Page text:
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NPR vs H16EBM


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#1 Marcus Frakes

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Posted 13 November 2005 - 05:42 PM

All brand prejudice aside (if that's possible) I am choosing between two cameras at a second hand shop. The Eclair NPR is going for less than $1500 (w/lens and 2 mags) and the Bolex EBM is over that...but has accessories (4 mags, 4 lenses, tripod, mattebox, but NO battery/charger to test)...both are very good condition. I plan to do feature length movies, music videos, and am willing to blimp the Bolex, etc. for sync sound situations. I really like the Bolex for it's size and style (I used the Eclair in film school but it was a brick to hand hold).

My questions are:
1. Will the Bolex have any issues with image stability? I plan to telecine the footage to digital. Eclair has an additional side rail for stability?
2. In terms of street value, which of the two I've described is a better deal?
3. What are the chances the Bolex motor will not work with a crystal unit? Someone told me to check for this or get a guarantee.

I guess I'm listing the obstacles I need to overcome with getting a Bolex EBM, but I'd really like to make it "work". Admittedly I would pick up the NPR instead and be satisfied in avoiding these issues...it's pretty much just load and lug...I mean go.

Any thoughts appreciated. :D
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#2 Mitch Gross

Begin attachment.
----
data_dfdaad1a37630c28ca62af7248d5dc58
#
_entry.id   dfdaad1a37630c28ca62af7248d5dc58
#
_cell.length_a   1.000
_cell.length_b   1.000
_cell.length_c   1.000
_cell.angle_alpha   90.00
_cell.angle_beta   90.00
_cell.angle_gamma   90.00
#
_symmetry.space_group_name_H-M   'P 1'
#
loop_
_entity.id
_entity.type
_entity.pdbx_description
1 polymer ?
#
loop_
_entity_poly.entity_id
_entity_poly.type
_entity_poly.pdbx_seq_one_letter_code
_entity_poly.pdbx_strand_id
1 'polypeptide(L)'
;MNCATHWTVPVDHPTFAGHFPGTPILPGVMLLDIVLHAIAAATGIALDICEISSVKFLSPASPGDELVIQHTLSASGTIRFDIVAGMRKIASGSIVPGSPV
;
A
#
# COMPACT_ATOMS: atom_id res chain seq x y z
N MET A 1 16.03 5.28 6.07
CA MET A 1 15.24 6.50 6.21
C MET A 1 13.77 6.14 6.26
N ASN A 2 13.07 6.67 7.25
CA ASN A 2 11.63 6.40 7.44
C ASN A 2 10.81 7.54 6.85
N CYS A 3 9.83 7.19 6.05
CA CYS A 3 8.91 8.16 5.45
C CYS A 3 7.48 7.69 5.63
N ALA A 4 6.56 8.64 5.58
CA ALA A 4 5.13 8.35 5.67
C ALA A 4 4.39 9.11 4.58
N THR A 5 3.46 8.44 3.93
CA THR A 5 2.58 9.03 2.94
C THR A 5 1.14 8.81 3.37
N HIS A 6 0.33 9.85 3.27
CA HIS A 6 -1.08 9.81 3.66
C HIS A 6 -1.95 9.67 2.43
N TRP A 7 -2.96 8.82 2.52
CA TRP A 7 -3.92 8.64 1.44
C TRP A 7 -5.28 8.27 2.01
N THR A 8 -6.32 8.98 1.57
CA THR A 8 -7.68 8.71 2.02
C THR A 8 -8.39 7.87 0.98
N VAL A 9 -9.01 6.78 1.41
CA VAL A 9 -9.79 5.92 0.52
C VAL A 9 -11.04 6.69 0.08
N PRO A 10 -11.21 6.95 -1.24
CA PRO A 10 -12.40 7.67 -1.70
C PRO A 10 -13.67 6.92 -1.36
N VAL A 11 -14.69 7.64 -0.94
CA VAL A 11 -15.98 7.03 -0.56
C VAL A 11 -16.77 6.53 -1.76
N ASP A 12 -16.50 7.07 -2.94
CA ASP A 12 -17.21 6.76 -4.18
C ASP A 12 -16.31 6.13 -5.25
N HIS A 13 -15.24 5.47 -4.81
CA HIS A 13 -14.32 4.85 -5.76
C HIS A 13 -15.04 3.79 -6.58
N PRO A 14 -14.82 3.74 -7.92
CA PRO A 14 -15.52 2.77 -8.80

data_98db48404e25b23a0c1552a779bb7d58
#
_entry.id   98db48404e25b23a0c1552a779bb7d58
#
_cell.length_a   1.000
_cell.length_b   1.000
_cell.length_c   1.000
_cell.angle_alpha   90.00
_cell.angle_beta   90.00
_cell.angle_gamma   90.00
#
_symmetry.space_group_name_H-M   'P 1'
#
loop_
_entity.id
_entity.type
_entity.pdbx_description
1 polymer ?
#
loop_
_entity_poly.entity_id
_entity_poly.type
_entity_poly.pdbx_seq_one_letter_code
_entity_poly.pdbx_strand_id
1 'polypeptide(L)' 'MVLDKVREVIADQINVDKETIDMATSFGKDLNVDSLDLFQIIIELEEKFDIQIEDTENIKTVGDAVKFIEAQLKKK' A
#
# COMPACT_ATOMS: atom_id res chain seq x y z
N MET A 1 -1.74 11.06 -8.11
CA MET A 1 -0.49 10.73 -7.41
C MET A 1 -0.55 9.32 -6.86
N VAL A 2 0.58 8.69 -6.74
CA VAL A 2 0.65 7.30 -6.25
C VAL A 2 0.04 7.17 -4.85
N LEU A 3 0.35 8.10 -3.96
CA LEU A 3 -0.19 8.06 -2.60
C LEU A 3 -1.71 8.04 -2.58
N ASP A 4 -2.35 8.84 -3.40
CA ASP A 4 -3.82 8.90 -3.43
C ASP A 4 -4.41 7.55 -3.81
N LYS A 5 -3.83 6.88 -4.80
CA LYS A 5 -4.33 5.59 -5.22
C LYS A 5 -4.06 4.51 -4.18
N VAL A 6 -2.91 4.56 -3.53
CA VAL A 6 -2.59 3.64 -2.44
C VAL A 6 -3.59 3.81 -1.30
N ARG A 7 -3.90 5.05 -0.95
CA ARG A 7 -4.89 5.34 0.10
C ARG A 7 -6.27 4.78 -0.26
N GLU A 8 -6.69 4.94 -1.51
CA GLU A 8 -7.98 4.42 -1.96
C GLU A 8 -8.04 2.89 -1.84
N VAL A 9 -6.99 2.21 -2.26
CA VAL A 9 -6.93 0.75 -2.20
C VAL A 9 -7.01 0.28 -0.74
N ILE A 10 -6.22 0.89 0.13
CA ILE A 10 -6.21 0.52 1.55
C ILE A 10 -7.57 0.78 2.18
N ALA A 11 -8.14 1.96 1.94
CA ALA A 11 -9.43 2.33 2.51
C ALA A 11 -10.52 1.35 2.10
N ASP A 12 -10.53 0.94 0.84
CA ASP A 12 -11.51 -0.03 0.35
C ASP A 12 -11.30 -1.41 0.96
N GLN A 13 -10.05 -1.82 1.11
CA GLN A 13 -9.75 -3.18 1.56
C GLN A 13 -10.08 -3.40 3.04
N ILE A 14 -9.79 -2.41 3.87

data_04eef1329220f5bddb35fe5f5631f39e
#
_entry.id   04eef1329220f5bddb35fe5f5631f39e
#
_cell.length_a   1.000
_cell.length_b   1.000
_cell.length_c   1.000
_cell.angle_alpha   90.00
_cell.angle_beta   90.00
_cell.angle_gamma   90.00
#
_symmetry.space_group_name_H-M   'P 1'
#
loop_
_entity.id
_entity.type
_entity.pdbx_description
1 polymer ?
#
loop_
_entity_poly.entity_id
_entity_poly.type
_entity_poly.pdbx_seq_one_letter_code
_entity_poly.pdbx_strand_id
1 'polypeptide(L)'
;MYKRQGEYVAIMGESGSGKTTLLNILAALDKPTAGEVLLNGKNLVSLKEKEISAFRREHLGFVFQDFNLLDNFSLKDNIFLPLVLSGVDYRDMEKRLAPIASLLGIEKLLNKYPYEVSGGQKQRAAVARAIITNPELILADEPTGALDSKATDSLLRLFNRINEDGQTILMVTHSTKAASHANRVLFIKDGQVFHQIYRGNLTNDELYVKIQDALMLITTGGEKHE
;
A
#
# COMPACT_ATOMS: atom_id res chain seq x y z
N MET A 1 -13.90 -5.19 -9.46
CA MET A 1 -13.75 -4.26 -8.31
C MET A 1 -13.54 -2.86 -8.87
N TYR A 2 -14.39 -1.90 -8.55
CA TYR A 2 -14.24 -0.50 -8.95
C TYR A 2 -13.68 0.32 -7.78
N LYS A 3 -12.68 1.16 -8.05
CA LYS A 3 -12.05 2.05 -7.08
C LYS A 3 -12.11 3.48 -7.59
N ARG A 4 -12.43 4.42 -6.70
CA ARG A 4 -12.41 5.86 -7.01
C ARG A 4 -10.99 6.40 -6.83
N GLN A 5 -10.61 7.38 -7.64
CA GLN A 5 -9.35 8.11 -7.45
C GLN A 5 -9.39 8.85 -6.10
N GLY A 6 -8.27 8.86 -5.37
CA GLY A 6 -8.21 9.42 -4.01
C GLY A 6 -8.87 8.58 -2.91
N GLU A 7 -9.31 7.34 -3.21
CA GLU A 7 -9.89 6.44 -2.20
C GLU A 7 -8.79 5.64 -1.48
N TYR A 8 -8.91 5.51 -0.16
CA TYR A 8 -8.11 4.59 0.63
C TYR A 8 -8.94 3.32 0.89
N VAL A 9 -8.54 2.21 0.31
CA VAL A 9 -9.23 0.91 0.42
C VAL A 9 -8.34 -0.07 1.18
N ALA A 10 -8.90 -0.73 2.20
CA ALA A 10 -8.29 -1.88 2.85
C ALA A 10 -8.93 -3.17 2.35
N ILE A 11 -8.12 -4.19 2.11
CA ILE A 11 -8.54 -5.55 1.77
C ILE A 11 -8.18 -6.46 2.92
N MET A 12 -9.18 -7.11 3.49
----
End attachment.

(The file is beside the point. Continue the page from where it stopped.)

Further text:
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Posted 13 November 2005 - 11:00 PM

Assuming both are in decent shape -- and that's a heck of an assumption -- I don't even think it's a contest. The NPR can be adapted far more readily for modern uses with various accessories and lenses, while the Bolex is best suited for specialty use such as stop-motion. Blimping the Bolex is possible, but not particularly workable. Hey, I could use a Mini to haul furniture but it would be a real pain, where a van would be far more appropriate.

How you could possibly think the Bolex with 400' mag is easier to handhold than an NPR is beyond me. And then try adding a huge blimp to that thing--good luck.
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#3 Marcus Frakes

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Posted 14 November 2005 - 06:05 AM

Doggonit Mitch...for some reason you are making total sense. However, one point is I would only blimp the Bolex without the mags attached. I'd use the mags for MOS situations only.
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#4 Brian Drysdale

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Posted 14 November 2005 - 08:48 AM

Doggonit Mitch...for some reason you are making total sense. However, one point is I would only blimp the Bolex without the mags attached. I'd use the mags for MOS situations only.


Having made a home made blimp for a Bolex many years ago to shoot sync sound on a low budget film, it's a no contest. To silence the Bolex to the levels needed for a feature film the blimp would be bigger than the NPR. In the end the film I made was mostly shot with an Arri 16BL - it was sooooo much easier.

Get the tool for the job, you may need to put a barney on the NPR for some scenes, but shooting a whole film with a Bolex inside a blimp is a lot of extra work (especially reloading every 100ft). It's a great MOS camera, but not for shooting sync sound. BTW Without the proper viewfinder the 16BL is a lot worse than the NPR to handhold.

Also, shooting dialogue with 100ft loads will leave you with loads of short ends that may be too short to use.
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#5 Boris Belay